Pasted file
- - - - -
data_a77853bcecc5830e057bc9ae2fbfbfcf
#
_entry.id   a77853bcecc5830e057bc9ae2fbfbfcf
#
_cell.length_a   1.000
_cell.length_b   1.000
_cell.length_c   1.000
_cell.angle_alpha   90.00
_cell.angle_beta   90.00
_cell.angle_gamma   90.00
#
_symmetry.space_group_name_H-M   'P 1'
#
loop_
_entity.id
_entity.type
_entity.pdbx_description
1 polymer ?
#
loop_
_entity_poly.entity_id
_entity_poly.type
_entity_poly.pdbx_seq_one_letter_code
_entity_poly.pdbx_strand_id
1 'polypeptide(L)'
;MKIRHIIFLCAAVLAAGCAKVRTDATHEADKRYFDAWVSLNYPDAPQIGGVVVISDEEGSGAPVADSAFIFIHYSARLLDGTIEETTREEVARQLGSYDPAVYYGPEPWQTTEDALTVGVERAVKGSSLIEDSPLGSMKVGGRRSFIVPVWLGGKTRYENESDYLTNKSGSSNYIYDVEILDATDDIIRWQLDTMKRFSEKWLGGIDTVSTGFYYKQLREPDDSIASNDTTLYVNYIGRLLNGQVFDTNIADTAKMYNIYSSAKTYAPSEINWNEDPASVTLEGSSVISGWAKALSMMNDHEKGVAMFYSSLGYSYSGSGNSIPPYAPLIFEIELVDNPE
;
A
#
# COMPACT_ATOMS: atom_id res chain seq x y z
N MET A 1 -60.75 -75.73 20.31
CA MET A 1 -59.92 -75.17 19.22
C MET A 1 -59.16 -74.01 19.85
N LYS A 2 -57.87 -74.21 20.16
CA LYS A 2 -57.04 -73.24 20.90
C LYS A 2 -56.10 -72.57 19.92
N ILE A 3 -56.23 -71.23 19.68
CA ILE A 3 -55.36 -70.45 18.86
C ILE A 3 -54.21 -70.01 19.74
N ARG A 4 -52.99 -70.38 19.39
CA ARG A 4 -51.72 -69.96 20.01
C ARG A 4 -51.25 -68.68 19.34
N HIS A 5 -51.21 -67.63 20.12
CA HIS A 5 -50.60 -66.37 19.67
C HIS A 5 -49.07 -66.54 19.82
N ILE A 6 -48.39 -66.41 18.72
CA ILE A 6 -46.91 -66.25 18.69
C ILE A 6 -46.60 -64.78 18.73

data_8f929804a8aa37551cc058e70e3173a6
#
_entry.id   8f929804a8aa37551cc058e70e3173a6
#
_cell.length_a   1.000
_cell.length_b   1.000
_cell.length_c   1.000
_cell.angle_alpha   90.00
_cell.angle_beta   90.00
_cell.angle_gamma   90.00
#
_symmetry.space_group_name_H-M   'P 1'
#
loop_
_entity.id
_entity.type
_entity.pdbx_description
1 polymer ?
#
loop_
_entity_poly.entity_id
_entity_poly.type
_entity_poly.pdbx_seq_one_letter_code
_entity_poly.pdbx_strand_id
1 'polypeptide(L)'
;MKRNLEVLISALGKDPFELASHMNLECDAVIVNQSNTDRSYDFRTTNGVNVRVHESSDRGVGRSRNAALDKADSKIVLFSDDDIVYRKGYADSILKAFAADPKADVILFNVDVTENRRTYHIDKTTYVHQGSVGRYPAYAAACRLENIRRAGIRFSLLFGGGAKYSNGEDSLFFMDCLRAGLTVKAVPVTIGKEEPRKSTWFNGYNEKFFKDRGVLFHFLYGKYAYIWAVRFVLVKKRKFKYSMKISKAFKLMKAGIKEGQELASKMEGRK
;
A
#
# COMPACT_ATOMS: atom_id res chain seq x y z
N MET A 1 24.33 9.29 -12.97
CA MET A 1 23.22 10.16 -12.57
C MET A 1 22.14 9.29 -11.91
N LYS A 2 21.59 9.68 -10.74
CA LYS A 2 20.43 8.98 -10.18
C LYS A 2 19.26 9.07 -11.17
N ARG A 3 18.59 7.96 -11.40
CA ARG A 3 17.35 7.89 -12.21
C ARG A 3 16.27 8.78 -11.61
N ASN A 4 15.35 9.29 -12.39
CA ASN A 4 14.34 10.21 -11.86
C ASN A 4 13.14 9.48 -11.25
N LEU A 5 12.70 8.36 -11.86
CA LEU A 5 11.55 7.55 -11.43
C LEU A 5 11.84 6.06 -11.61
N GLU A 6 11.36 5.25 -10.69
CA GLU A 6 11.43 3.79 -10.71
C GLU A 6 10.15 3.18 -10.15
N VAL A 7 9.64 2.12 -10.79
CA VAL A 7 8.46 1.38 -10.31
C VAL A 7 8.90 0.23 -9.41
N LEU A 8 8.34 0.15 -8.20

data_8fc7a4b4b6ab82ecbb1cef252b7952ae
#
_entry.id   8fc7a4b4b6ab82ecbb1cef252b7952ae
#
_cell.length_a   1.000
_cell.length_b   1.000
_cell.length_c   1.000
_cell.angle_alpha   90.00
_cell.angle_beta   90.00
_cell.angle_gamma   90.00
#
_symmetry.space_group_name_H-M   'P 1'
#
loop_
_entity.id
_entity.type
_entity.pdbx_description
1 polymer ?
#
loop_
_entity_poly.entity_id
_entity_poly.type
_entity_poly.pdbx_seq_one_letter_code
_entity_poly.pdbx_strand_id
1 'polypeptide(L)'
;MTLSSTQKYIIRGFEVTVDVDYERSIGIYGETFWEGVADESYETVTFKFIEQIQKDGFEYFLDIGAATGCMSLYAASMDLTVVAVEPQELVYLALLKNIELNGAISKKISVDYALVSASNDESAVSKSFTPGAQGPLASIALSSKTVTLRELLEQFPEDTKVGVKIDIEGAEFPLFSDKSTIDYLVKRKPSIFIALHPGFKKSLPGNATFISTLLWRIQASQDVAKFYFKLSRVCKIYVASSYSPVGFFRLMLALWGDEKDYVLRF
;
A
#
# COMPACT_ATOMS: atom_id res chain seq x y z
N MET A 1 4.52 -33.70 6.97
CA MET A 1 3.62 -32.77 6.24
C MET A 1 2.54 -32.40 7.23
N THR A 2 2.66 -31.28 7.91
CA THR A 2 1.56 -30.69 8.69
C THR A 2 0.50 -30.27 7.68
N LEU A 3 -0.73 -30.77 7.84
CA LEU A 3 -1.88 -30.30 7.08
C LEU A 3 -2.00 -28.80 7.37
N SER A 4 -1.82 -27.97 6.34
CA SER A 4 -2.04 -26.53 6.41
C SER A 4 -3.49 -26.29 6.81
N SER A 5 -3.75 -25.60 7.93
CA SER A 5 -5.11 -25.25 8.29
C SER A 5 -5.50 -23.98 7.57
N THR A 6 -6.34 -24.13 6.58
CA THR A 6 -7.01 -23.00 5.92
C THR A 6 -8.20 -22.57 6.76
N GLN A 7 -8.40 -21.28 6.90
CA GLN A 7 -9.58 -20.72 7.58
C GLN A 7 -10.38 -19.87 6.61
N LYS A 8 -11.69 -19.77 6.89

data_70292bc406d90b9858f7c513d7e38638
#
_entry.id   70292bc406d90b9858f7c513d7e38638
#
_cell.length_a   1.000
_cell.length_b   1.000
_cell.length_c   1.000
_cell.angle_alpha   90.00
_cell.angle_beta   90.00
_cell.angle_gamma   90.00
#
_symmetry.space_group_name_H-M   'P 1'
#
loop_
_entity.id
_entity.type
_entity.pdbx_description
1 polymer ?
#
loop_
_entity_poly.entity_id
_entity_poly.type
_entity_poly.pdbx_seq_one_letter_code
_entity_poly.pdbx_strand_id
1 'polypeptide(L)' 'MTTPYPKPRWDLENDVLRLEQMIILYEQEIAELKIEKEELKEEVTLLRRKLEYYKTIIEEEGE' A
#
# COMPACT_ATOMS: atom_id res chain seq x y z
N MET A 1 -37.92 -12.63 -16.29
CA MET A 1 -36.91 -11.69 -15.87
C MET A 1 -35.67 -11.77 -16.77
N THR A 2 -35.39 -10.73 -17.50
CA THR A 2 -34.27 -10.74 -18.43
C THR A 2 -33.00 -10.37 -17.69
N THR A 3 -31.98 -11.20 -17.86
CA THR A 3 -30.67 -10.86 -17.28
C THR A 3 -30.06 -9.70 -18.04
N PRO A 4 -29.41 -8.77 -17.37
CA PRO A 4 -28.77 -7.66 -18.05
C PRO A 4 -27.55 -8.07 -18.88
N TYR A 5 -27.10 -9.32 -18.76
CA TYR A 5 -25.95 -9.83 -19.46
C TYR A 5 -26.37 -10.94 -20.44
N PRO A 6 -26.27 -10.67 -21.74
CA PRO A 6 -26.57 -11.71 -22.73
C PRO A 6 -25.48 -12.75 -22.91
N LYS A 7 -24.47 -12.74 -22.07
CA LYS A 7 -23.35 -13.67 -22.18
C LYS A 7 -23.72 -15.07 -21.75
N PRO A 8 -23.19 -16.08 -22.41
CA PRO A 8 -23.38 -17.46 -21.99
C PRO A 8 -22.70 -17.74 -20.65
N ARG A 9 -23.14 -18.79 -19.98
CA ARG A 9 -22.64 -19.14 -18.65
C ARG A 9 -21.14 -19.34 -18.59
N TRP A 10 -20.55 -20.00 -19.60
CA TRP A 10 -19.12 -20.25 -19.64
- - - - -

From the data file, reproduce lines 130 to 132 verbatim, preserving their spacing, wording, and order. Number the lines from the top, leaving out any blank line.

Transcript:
# COMPACT_ATOMS: atom_id res chain seq x y z
N MET A 1 4.52 -33.70 6.97
CA MET A 1 3.62 -32.77 6.24